I heard this question recently. Twice actually. Three times if you count February 2012 Lori’s own head.

It’s funny how radically different October 2012 Lori feels about this question than February 2012 Lori did.

February 2012 Lori was really scared to move from working alone at home to opening her home as a free community coworking space. Questions in her head:

  • What if a total jerk shows up?
  • What if a criminal shows up?
  • What if a group of extroverts take over? (I may be the only human more scared of groups of extroverts than criminals.)
  • What if it’s all computer programmers who show up and non-techy me has nothing in common with everyone else?
  • What if too many people show up? Our space isn’t that big.
  • What if I suck as a host?
  • What if our home is too loud/quiet/hot/cold/small/big/pet-filled/clean/dirty for others?
  • What if I don’t like coworking at home?
  • What if someone accidentally lets our indoor cats outside?
  • What if the dog or cats barf on someone?

You name it, I worried about it.

Sometimes I think back and shake my head at that me, and I give her a mental hug for moving forward through those fears to make today me possible.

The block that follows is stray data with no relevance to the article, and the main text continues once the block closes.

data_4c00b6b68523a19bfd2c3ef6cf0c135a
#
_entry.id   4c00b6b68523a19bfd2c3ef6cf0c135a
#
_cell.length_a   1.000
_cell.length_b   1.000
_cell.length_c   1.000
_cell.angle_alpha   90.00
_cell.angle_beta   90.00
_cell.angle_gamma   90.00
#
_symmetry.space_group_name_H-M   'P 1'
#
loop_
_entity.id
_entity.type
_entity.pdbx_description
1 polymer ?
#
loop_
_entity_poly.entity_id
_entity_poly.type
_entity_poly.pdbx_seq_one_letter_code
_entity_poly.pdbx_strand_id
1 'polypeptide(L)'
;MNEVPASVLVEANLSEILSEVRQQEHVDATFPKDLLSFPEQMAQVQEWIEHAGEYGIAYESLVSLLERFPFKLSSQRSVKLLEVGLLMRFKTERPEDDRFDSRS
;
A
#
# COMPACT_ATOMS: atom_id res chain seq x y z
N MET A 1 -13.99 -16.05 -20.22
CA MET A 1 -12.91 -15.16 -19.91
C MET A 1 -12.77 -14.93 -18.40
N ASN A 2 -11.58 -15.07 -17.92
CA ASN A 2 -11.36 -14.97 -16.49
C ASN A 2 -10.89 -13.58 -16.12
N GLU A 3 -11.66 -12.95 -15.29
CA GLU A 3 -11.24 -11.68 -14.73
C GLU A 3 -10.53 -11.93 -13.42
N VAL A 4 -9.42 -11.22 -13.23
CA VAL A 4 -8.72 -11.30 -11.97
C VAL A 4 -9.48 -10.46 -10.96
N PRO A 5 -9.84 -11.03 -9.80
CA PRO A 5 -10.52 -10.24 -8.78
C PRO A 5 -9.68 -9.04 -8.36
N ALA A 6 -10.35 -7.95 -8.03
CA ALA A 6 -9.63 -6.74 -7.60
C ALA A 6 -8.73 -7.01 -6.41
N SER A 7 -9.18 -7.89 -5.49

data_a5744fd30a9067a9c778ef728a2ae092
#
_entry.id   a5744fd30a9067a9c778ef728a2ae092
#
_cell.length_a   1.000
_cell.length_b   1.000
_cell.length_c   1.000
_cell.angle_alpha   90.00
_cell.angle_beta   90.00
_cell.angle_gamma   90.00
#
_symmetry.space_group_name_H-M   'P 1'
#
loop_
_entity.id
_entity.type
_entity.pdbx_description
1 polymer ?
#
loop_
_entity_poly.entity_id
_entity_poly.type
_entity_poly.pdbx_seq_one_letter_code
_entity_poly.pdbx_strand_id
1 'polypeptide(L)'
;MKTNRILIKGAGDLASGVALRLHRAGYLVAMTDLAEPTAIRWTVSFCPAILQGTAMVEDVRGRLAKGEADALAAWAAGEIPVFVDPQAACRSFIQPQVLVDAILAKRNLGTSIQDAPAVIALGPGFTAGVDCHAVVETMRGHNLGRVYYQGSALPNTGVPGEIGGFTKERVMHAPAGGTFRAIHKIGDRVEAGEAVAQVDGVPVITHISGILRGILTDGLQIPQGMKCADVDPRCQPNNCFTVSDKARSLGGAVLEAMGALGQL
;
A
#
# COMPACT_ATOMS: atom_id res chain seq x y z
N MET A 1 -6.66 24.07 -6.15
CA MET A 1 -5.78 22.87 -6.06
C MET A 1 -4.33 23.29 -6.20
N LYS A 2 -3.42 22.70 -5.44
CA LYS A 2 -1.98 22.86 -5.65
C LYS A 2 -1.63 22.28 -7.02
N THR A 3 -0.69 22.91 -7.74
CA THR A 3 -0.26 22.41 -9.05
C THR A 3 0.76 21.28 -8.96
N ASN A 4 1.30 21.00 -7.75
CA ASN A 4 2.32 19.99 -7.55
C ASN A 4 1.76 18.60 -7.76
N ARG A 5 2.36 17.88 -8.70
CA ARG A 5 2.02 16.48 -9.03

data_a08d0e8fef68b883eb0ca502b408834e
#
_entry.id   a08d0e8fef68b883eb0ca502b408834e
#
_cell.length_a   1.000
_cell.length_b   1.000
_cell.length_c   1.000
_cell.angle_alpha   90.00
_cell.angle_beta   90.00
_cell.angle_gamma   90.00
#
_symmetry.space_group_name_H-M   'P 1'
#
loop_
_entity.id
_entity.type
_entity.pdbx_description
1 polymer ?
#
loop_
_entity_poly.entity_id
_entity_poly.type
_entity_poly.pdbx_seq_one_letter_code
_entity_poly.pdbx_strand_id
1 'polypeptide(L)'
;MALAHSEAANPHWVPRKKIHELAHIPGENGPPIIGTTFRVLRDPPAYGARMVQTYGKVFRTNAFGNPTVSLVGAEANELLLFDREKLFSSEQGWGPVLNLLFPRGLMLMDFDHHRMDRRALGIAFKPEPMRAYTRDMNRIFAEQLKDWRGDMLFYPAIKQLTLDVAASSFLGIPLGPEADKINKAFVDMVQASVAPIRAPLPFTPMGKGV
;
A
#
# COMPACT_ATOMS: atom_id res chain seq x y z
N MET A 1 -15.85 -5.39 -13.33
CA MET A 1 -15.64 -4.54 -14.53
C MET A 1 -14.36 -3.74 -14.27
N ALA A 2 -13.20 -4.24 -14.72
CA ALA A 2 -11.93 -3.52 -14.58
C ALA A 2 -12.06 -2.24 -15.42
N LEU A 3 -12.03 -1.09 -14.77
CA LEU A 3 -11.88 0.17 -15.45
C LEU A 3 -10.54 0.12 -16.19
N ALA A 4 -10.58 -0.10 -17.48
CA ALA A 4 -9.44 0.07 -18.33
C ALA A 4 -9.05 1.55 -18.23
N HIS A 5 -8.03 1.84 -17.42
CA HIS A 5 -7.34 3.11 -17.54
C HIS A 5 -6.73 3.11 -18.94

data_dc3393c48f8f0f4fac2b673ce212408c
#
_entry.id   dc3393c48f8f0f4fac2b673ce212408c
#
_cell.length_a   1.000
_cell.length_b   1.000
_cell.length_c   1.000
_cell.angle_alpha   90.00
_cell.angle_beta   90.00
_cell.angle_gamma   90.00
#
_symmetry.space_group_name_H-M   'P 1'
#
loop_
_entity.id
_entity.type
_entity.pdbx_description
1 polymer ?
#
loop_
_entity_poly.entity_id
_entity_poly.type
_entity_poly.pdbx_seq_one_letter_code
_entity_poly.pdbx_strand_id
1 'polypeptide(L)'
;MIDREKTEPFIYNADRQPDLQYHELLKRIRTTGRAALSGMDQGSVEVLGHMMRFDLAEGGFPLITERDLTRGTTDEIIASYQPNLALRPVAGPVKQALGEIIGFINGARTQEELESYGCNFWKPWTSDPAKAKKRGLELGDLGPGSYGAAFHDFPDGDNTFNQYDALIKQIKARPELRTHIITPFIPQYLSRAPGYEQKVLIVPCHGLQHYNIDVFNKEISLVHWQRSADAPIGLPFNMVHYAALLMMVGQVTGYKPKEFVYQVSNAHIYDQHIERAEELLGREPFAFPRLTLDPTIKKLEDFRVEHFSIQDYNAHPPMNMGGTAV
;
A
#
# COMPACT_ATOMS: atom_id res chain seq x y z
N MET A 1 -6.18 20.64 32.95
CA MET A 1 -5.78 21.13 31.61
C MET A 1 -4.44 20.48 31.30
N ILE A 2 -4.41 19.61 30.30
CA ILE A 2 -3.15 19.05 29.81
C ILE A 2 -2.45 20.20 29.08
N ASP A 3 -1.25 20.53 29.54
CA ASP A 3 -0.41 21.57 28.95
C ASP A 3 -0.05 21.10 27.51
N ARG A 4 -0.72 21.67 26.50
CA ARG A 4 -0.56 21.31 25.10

Today I’d say that it is dangerous NOT to open your home as community space. Here are 9 lived reasons why…

1. Greater connection. We’ve been meeting an ever-widening circle of our neighbors and community, making new friends monthly now. Today, those who’ve come and stayed in our lives I actually cannot imagine my life without. Like Narisa, and Tabitha, and Fisher, and Cathy, and Sayumi, and Skotia, and Tom, and Mark, and Christopher–AMAZING humans, most of whom live nearby, and most of whom we didn’t even know 6 months ago. It is such an honor to have them in our lives. Our neighborhood rocks!

2. Greater imagination. These people are expanding what else this space could be. For example, Fisher first used the space for his company offsite retreat. Now we use the space for that sort of thing. Also, in addition to the sort of standard digital-creators coworking space I’d imagined, we also do crafternoons in which we make stuff with our hands, like painted rock garden markers and guerilla gardening seed balls. Tabitha inspired this with her bean-bag toss games and other craft work she brought into the space. And now Narisa wants to make Kokedama, which, I learned, are beautiful hanging moss ball thingys. And we’re making a neighborhood party preparedness kit. And we’ve given painted garden/yard markers to neighbors. And we’re thinking about what we could do for the neighborood together. And I now want to create a community mini library. We’re also doing more community movie nights, more community dinners in, and more group field trips out than we used to. I’ve begun to host a Cool Women Potluck to spend more non-work time with cool women.